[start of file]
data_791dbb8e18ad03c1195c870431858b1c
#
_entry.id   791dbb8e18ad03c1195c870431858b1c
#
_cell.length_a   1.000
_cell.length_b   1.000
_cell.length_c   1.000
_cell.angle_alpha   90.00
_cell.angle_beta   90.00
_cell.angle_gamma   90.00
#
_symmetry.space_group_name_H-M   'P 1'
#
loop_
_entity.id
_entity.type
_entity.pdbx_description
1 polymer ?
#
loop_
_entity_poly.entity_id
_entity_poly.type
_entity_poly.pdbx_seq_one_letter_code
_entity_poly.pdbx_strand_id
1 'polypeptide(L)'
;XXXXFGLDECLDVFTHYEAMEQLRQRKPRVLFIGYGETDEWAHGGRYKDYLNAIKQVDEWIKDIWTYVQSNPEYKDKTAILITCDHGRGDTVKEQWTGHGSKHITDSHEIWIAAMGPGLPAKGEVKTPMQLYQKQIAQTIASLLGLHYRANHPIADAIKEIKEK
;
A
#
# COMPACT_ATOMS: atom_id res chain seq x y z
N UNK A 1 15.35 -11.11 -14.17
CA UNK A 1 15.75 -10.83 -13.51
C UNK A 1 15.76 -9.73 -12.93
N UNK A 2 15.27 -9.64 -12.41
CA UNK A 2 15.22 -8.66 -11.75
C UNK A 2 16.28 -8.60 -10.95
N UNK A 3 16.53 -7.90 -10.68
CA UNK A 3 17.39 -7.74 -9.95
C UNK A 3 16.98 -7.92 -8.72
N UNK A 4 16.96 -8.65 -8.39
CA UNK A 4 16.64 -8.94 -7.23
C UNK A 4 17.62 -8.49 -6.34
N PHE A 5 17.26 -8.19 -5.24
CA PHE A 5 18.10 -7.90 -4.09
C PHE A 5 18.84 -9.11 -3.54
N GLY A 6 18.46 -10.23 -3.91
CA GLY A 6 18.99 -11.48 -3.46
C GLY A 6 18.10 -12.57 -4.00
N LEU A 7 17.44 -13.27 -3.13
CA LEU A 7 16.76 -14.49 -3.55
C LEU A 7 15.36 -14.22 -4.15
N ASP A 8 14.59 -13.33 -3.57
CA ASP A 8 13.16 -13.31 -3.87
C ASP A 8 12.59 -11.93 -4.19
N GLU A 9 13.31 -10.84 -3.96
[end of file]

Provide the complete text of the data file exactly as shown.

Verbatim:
data_791dbb8e18ad03c1195c870431858b1c
#
_entry.id   791dbb8e18ad03c1195c870431858b1c
#
_cell.length_a   1.000
_cell.length_b   1.000
_cell.length_c   1.000
_cell.angle_alpha   90.00
_cell.angle_beta   90.00
_cell.angle_gamma   90.00
#
_symmetry.space_group_name_H-M   'P 1'
#
loop_
_entity.id
_entity.type
_entity.pdbx_description
1 polymer ?
#
loop_
_entity_poly.entity_id
_entity_poly.type
_entity_poly.pdbx_seq_one_letter_code
_entity_poly.pdbx_strand_id
1 'polypeptide(L)'
;XXXXFGLDECLDVFTHYEAMEQLRQRKPRVLFIGYGETDEWAHGGRYKDYLNAIKQVDEWIKDIWTYVQSNPEYKDKTAILITCDHGRGDTVKEQWTGHGSKHITDSHEIWIAAMGPGLPAKGEVKTPMQLYQKQIAQTIASLLGLHYRANHPIADAIKEIKEK
;
A
#
# COMPACT_ATOMS: atom_id res chain seq x y z
N UNK A 1 15.35 -11.11 -14.17
CA UNK A 1 15.75 -10.83 -13.51
C UNK A 1 15.76 -9.73 -12.93
N UNK A 2 15.27 -9.64 -12.41
CA UNK A 2 15.22 -8.66 -11.75
C UNK A 2 16.28 -8.60 -10.95
N UNK A 3 16.53 -7.90 -10.68
CA UNK A 3 17.39 -7.74 -9.95
C UNK A 3 16.98 -7.92 -8.72
N UNK A 4 16.96 -8.65 -8.39
CA UNK A 4 16.64 -8.94 -7.23
C UNK A 4 17.62 -8.49 -6.34
N PHE A 5 17.26 -8.19 -5.24
CA PHE A 5 18.10 -7.90 -4.09
C PHE A 5 18.84 -9.11 -3.54
N GLY A 6 18.46 -10.23 -3.91
CA GLY A 6 18.99 -11.48 -3.46
C GLY A 6 18.10 -12.57 -4.00
N LEU A 7 17.44 -13.27 -3.13
CA LEU A 7 16.76 -14.49 -3.55
C LEU A 7 15.36 -14.22 -4.15
N ASP A 8 14.59 -13.33 -3.57
CA ASP A 8 13.16 -13.31 -3.87
C ASP A 8 12.59 -11.93 -4.19
N GLU A 9 13.31 -10.84 -3.96